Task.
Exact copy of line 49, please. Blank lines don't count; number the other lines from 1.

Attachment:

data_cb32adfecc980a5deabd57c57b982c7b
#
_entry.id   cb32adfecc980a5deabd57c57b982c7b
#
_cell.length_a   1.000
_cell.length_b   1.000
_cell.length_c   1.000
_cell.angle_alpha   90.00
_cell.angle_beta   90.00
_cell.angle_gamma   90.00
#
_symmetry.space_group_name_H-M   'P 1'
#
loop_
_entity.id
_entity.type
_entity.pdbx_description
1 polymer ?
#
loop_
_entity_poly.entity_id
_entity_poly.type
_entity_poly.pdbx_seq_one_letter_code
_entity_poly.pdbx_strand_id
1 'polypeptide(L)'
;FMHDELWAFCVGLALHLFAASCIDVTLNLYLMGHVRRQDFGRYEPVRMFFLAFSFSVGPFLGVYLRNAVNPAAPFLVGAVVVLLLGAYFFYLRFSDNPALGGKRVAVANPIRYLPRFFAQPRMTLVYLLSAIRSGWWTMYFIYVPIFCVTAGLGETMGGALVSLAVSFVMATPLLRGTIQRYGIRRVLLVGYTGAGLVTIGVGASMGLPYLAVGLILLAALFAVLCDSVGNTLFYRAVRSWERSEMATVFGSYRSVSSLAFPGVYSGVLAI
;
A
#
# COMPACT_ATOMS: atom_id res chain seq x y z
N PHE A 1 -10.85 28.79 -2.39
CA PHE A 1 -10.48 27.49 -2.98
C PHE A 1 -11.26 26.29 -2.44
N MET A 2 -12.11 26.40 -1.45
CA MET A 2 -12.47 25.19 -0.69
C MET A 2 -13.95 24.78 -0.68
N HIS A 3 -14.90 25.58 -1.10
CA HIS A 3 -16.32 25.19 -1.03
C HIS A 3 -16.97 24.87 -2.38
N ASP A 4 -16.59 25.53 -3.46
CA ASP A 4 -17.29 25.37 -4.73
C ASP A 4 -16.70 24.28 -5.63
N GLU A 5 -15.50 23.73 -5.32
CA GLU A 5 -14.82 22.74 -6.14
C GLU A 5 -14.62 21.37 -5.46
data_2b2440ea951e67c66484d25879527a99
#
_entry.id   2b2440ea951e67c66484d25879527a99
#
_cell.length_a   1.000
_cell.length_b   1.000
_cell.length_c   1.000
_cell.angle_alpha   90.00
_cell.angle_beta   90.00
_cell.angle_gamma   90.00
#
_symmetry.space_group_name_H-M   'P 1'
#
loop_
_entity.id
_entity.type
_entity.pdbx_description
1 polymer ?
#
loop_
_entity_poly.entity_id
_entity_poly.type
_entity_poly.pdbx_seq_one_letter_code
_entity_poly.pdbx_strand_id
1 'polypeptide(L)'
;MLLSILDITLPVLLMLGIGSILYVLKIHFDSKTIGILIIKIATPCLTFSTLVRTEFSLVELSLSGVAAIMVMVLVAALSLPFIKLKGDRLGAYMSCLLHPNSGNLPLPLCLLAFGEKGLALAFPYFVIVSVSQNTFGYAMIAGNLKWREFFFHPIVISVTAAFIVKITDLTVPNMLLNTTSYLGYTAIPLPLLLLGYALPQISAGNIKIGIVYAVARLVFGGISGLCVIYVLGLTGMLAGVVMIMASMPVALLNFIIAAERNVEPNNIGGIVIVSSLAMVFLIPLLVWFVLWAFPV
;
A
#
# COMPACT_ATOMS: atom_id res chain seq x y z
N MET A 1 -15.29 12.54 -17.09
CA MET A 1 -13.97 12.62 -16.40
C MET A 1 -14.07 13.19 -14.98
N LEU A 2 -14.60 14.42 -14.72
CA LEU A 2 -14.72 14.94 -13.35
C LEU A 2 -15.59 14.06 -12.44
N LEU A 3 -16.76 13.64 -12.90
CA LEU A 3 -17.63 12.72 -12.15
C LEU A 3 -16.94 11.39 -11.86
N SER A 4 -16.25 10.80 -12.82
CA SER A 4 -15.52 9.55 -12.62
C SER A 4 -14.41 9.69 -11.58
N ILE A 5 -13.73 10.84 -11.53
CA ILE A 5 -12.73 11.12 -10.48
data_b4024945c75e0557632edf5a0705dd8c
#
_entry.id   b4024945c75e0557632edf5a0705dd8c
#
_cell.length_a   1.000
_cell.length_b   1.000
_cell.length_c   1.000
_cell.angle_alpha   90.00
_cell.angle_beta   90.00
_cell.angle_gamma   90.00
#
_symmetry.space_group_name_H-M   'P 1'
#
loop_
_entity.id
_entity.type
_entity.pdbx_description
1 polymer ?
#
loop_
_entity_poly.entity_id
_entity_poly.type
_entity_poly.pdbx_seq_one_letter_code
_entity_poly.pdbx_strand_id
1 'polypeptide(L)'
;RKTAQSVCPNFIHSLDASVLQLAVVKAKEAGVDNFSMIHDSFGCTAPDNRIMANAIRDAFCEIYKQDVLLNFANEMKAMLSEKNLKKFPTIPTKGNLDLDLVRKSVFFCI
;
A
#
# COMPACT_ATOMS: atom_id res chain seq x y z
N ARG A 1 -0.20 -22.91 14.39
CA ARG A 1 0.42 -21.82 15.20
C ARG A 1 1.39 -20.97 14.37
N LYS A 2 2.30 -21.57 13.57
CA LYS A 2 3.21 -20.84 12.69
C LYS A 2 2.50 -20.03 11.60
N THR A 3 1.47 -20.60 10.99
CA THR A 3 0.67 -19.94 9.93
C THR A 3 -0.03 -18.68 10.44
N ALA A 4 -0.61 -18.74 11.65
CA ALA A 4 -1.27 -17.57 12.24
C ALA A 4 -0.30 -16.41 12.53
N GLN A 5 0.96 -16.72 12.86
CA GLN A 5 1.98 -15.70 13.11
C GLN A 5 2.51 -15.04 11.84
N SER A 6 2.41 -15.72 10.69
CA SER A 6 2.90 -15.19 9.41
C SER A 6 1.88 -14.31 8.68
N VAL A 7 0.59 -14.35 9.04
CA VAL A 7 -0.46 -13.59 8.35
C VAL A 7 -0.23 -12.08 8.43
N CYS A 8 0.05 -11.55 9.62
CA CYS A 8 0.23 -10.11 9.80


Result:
#